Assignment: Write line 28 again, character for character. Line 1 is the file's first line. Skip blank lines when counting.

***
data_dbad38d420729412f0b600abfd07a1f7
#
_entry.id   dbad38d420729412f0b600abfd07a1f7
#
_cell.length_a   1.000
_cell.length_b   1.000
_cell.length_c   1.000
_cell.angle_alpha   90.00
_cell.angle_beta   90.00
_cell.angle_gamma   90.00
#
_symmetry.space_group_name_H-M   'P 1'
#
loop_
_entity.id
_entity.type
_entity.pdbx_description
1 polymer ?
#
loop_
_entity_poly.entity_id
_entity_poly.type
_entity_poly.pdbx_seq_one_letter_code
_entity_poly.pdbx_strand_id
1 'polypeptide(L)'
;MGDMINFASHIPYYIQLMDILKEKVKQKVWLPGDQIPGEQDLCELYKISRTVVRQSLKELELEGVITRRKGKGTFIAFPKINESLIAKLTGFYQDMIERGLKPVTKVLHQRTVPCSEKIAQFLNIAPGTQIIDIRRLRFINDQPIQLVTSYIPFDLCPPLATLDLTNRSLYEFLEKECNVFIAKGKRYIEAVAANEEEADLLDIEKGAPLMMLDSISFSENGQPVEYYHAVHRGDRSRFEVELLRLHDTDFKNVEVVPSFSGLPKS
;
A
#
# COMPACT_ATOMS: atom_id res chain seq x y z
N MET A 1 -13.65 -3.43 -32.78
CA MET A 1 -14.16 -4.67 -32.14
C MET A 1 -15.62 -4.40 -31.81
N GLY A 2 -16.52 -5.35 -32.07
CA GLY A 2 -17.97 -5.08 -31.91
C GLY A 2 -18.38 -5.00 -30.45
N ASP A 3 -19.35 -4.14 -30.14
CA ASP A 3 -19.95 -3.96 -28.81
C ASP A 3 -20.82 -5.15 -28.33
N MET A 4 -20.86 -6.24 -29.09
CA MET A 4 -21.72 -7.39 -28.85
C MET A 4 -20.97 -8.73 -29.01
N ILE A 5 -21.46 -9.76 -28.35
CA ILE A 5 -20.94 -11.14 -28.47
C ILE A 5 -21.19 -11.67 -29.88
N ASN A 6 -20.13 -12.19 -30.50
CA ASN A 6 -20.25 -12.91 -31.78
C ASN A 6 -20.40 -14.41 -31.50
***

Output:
A